AMERICA’S GREAT CONTRIBUTION IN THE TWENTIETH century was to champion a set of institutions and an economic paradigm that would promote open markets and economic stability around the world. The US-led order paved the way to globalization and produced prosperity unimaginable only a few decades before. As the core of the system, the United States served as the world’s economic locomotive, fueled by its innovation economy, first-rate institutions, and global economic vitality. But as the Great Crisis of 2008–2009 unfolded from America across the world, a chorus of critics rose to declare the United States a declining nation and call an end to the American order.1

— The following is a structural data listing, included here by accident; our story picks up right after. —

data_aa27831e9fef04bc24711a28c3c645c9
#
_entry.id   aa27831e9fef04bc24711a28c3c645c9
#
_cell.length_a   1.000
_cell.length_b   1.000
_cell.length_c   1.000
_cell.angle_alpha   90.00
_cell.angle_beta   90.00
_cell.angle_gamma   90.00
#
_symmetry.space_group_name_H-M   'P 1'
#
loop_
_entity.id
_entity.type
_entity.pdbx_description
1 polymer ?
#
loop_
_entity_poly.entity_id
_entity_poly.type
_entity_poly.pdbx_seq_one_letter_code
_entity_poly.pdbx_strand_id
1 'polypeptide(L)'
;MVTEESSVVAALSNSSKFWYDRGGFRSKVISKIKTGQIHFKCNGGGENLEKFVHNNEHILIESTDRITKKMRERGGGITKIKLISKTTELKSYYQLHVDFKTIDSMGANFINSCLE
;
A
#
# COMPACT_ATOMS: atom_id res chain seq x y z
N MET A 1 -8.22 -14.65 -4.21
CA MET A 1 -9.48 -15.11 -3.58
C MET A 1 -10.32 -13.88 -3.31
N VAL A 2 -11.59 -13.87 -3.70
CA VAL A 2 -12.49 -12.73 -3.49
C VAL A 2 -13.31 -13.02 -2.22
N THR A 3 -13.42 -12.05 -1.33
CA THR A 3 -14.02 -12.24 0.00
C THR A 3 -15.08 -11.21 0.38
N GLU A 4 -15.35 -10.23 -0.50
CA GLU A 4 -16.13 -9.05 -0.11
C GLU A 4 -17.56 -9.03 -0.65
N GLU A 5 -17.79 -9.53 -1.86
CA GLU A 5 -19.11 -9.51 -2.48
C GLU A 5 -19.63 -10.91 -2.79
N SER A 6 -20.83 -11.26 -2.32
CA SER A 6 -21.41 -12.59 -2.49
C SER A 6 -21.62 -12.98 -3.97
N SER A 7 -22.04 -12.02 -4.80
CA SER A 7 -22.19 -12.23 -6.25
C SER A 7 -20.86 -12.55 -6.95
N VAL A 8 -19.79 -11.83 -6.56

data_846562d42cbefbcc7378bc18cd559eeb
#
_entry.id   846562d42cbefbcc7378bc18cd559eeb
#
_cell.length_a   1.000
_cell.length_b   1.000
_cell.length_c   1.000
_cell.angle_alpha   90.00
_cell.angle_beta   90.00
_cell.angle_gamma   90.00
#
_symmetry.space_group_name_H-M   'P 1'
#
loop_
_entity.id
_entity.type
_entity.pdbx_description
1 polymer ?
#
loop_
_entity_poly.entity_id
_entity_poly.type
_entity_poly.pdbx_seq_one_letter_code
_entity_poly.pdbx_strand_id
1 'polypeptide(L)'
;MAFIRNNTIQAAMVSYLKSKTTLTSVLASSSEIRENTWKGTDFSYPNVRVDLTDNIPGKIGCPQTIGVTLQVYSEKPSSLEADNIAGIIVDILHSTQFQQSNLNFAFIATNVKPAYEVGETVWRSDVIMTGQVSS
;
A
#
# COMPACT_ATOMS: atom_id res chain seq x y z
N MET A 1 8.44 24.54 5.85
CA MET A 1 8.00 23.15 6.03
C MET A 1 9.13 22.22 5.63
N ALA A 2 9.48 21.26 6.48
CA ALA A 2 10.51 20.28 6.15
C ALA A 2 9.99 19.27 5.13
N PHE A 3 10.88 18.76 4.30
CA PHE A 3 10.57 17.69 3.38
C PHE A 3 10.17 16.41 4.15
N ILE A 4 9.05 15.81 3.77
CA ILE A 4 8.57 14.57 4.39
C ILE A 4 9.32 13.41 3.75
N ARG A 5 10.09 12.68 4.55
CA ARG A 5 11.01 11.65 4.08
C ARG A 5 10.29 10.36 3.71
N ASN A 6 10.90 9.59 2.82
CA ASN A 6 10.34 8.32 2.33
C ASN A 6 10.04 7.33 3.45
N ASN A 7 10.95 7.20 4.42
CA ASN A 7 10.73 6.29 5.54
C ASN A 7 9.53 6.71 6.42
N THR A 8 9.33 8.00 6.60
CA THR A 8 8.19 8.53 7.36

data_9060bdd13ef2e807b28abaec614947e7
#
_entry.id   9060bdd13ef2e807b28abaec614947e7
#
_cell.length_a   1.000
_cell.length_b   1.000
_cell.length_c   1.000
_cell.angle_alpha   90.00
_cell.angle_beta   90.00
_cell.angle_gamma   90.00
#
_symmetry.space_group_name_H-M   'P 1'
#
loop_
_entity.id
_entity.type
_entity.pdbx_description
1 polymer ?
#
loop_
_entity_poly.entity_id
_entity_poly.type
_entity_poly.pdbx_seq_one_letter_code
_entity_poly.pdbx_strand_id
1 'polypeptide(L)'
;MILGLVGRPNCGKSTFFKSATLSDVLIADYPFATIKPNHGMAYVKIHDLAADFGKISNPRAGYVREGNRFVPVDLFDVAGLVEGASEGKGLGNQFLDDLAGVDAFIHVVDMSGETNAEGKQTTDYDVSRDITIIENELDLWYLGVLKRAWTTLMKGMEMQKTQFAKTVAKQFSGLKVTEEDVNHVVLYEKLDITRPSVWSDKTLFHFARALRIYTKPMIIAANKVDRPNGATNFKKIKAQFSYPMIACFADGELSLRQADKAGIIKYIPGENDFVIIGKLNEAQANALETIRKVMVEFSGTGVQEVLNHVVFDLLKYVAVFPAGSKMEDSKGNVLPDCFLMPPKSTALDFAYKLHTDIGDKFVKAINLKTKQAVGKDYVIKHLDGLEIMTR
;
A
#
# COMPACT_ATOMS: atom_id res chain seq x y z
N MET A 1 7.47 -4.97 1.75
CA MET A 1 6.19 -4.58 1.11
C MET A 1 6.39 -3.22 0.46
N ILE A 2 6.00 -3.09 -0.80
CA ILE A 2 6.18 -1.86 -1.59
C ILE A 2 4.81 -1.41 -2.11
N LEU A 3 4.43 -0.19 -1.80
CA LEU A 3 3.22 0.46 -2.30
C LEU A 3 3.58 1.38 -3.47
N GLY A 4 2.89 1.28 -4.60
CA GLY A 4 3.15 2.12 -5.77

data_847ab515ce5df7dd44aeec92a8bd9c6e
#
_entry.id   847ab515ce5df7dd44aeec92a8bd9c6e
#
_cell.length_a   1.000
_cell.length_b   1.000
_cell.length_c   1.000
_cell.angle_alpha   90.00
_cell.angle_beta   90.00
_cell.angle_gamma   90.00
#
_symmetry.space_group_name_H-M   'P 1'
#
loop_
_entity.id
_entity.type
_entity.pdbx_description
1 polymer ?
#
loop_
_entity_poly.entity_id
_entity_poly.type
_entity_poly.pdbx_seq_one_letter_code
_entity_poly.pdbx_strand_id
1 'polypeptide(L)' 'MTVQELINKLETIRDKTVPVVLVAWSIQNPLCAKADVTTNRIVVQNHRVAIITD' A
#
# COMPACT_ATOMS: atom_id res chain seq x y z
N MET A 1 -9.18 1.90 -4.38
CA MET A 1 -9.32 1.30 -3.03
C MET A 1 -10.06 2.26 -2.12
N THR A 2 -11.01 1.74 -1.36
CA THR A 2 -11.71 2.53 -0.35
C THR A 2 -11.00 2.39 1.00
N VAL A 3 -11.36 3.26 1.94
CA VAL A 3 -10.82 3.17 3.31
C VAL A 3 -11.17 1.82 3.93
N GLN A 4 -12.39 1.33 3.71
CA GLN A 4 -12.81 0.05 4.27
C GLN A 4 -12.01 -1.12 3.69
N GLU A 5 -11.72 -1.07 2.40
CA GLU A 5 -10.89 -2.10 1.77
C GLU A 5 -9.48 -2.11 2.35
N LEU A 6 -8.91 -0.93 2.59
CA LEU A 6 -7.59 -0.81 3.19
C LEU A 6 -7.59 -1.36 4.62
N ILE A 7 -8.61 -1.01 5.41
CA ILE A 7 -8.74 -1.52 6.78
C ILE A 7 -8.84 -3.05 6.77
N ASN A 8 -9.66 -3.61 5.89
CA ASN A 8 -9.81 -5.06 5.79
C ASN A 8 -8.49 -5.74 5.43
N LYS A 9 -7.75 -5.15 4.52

The US-built Group of Eight (G8) leading economies was indicted for ignoring the crisis warning signs and succeeding only at groupthink. The International Monetary Fund (IMF), the US-conceived guardian of global stability, was called too meek to prevent the debacle and too slow to halt it. American financial regulations, the blueprint for countless nations, stood accused of serving the regulated. The dollar’s reign was declared over as America’s deficits soared and China launched a bid for a new global currency. Confidence in independent central bankers, trusted stewards of price stability, eroded as the housing bubble was linked to years of low interest rates and the Federal Reserve’s bank bailouts burgeoned. With forecasts failing to herald the disaster, the very premises of modern macroeconomics became unhinged.